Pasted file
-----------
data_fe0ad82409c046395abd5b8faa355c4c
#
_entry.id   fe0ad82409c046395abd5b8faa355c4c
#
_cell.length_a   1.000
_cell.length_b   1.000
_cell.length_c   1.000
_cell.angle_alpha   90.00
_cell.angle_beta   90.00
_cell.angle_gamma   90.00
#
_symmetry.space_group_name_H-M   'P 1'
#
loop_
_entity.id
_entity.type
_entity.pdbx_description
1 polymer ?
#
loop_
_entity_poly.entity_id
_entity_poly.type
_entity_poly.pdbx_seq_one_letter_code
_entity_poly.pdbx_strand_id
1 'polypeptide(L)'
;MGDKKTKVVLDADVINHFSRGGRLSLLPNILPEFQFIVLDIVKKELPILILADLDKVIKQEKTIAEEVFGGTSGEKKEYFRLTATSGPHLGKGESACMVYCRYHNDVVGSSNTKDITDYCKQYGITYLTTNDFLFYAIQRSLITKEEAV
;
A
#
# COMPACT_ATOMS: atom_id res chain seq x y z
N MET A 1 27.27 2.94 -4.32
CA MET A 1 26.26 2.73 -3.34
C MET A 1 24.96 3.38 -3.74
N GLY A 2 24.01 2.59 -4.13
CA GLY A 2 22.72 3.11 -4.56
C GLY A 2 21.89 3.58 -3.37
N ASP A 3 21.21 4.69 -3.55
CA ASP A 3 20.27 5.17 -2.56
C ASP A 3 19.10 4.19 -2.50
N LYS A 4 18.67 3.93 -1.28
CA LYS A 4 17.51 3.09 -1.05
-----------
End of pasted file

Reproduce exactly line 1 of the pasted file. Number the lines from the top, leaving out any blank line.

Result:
data_fe0ad82409c046395abd5b8faa355c4c